With respect to the charge against respondent Barcelona, the Court finds that complainant submitted her March 2003 DTR to Barcelona, the latter's denial notwithstanding. Respondent Barcelona's initials on the DTR in question which she admitted to be her own prove the fact of submission. Her failure to transmit the complainant's March 2003 DTR to the Leave Section of the Court does not, however, translate to misconduct, a term denoting an improper conduct, or a transgression of some established and definite rule of action, a dereliction of duty, willful in character, that implies wrongful intent.[25] In the strict civil service law viewpoint, misconduct and negligence are different concepts, albeit gross negligence by a public officer may constitute misconduct.[26]

As reported by the Investigating Justice, accomplished DTR forms, once submitted by the personnel concerned, pass the area of two employees, i.e., Ms. Barcelona, who puts the DTRs in the folder, and Atty. Ugali who signs them. Once signed, the DTRs are returned to Ms. Barcelona who keeps a copy, gives one to the accomplishing employee, and sends two copies (original and duplicate) to the Leave Division of the Court.

Clearly, when Atty. Ugali returned the signed bunch of DTRs to respondent Barcelona, complainant's March 2003 DTR was still in the folder. That a copy of the March 2003 DTR found its way back to the complainant can only mean that respondent Barcelona received it and sorted the copies. How it failed to be included in the bunch of DTRs said respondent transmitted to the Court remains unexplained. Did respondent Barcelona lose it unintentionally? Or did she arrange the loss?

As we see it, the loss could have not been intentional or the product of willful behavior so as to support a charge of misconduct. By complainant's own account, before she filed this administrative complaint, no bad blood existed between her and respondent Barcelona,[27] who even stood as a sponsor in her (complainant's) wedding.[28] It would thus be difficult to adjudge respondent Barcelona guilty of misconduct for what appears to be a clear case of carelessness. Considering, however, the loss also of the April and May 2003 DTRs of complainant which impelled her, upon respondent Barcelona's urging, to refile new ones, the Court finds respondent Barcelona guilty of simple negligence for which she ought to be reprimanded, as the Investigating Justice recommends.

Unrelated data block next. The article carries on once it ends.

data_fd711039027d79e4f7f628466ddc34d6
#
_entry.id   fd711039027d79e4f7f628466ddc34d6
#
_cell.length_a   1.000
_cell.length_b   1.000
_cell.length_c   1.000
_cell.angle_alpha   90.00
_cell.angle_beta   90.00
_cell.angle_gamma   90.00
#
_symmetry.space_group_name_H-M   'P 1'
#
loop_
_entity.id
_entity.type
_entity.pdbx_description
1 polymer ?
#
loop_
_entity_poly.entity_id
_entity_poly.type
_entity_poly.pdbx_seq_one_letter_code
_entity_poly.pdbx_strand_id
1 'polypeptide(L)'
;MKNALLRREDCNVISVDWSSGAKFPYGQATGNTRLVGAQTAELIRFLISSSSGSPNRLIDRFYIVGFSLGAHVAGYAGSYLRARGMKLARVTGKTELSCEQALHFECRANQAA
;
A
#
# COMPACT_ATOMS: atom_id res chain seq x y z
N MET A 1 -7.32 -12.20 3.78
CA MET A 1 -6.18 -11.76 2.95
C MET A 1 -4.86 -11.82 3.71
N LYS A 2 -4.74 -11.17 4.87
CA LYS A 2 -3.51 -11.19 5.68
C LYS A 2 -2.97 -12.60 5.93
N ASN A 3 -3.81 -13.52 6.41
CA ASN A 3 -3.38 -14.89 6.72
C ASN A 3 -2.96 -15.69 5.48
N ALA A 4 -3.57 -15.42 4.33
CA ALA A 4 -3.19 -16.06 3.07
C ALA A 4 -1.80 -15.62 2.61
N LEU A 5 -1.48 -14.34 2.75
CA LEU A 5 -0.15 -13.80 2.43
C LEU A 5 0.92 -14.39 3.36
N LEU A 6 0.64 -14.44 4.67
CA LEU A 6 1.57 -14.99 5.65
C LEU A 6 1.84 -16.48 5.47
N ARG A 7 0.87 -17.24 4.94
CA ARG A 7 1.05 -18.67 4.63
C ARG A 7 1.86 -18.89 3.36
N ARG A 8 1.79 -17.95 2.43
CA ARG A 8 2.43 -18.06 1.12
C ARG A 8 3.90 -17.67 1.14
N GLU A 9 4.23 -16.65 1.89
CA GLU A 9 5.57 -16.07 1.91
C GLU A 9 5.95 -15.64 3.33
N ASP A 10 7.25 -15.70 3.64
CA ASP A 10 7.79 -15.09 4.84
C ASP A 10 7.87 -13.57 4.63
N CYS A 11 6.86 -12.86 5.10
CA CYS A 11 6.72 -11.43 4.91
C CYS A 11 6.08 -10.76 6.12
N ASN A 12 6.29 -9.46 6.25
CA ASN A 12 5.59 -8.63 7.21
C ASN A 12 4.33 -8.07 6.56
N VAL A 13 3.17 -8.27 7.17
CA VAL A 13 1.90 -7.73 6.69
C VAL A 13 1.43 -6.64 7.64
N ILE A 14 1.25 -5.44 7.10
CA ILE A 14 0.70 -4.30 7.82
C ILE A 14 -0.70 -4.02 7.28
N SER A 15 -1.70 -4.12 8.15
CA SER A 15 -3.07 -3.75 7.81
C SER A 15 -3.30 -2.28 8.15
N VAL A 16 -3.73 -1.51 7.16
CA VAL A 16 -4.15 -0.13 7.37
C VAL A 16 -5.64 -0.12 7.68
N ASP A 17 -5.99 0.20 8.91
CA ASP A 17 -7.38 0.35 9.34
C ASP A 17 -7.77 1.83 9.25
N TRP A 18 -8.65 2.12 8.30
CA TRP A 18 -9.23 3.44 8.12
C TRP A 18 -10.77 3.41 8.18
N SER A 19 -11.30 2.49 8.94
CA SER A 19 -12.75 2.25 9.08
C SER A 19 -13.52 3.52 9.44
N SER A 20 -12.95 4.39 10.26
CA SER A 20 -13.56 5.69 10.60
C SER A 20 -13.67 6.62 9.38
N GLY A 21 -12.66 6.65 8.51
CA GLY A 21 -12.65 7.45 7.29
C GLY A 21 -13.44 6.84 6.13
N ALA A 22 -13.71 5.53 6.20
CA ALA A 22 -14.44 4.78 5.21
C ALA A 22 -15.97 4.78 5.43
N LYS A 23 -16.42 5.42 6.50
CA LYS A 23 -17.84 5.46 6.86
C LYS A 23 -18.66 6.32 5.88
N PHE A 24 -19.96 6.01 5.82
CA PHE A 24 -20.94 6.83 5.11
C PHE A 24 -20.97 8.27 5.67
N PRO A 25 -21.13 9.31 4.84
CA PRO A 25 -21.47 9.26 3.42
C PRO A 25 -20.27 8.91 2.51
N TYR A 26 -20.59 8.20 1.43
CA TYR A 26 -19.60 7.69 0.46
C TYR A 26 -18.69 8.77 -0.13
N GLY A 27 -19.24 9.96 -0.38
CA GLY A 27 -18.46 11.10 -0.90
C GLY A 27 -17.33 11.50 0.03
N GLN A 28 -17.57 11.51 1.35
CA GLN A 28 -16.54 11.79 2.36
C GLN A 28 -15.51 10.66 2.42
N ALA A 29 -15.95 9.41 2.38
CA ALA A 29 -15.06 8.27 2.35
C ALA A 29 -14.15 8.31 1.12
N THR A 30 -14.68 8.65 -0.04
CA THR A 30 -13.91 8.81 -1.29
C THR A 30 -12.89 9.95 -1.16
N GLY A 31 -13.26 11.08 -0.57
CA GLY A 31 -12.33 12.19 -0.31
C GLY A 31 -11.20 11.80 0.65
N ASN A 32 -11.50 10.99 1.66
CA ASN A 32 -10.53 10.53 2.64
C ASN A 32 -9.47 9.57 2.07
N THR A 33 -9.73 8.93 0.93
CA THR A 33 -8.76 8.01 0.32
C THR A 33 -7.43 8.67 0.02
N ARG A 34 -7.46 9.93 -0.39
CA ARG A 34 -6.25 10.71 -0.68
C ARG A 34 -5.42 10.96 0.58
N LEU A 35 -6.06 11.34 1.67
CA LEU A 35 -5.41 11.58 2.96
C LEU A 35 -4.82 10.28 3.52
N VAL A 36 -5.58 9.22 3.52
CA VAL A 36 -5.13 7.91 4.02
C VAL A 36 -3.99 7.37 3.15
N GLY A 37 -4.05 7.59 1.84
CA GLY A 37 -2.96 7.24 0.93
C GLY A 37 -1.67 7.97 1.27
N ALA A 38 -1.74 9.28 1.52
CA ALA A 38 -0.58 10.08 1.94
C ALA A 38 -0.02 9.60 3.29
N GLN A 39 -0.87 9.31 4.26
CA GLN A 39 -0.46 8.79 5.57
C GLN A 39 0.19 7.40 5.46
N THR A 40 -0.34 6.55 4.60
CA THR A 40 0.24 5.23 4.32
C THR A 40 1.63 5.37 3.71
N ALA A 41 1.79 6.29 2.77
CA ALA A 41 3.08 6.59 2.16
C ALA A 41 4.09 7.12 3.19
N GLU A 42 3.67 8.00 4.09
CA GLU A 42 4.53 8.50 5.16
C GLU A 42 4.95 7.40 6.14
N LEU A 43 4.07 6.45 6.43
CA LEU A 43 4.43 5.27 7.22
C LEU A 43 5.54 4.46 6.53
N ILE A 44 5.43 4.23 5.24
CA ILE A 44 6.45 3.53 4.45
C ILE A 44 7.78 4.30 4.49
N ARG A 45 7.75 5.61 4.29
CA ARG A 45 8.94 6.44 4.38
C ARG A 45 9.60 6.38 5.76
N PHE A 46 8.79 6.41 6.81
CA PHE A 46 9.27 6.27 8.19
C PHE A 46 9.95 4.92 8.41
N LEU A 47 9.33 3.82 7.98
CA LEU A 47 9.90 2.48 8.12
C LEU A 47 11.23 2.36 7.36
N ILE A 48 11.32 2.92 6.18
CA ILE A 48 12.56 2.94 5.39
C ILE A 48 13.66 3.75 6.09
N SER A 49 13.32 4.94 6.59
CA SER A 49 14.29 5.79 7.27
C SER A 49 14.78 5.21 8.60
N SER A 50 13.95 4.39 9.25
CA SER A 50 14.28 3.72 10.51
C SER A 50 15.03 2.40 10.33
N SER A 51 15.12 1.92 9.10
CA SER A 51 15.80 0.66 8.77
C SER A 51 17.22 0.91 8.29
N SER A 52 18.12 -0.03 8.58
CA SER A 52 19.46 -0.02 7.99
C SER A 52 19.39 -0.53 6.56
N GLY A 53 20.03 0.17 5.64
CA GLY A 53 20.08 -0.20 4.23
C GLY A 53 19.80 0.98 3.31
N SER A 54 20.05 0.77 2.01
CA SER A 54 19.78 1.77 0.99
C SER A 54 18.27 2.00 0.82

IN VIEW WHEREOF, the Court rules as follows:

(a) The complaint as against respondent Judge Emmanuel C. Carpio for sexual harassment is DISMISSED for insufficiency of evidence. He is, however, admonished, to avoid any act or conduct that would in any way diminish public trust and confidence in the courts and the individuals representing the institution.

(b) The complaint insofar as it charges Atty. Crisostomo S.J. Umali for misconduct is also DISMISSED for insufficiency of evidence.

(c) Mrs. Divinagracia B. Barcelona is adjudged guilty of SIMPLE NEGLIGENCE and is hereby REPRIMANDED, and warned to be more diligent and careful in the performance of her assigned duties and functions.

SO ORDERED.

Puno, C.J., (Chairperson), Quisumbing, Ynares-Santiago, Sandoval-Gutierrez, Austria-Martinez, Corona, Azcuna, Tinga, Chico-Nazario, and Nachura, JJ., concur.
Carpio,
and Carpio-Morales, JJ., no part, due to prior inhibition.
Velasco, Jr., J., no part, due to prior action in OCA.



[1]
Rollo, pp. 2 et seq.

[2] Id. at 108 et seq.

[3] Marked and presented in evidence as Exh. "3" for Judge Carpio.

[4] Rollo, pp. 187 et seq., for Ugali, and pp. 220-221 for Barcelona.

[5] The parties did agree that word "praning" means paranoid.

[6] Page 9 of Comment; rollo, p, 205.

[7] Rollo, p. 210.

[8] Id. at 232.

[9] Id. at 295.

[10] An Act Declaring Sexual Harassment Unlawful in the Employment, Education or Training Environment, and for other Purposes.

[11] Susa v. Pena, A.M. No. P-03-1740, September 17, 2003, 411 SCRA 182.

[12] Duduaco v. Laquindanum, A.M. No. MTJ-05-1601, August 11, 2005, 466 SCRA 428, citing In Re Impeachment of Horrilleno, 43 Phil. 212 (1922).

[13] A.M. No. MTJ-05-1575, January 31, 2005, 450 SCRA 27.

[14] See Exh. "13" for Carpio.

[15] Exh. "1," for Carpio.

[16] Exh. "B," par. 11.

[17] Exh. "B," par. 50.

[18] Page 1 of the Report.

[19] Ms. Barcelona, per TSN, March 8, 2006, Vol. X, p. 64.

[20] Exh. "7" for respondent Carpio.

[21] TSN, March 7, 2006, Vol. IV, p. 3.

[22] TSN, March 6, 2006, Vol. I, p. 83.

[23] Exh. "FF" and Exh. "3," for respondent Carpio.

[24] TSN, March 6, 2006, Vol. 1, p. 109.

[25] Samson v. NLRC, G.R. No. 121035, April 12, 2000, 330 SCRA 460.

[26] Civil Service Commission v. Ledesma, G.R. No. 154521, September 30, 2005, 471 SCRA 624.

[27] TSN, March 6, 2006, Vol. I, pp. 63-64.

[28] TSN, March 8, 2006, Vol. X, pp. 36 and 64.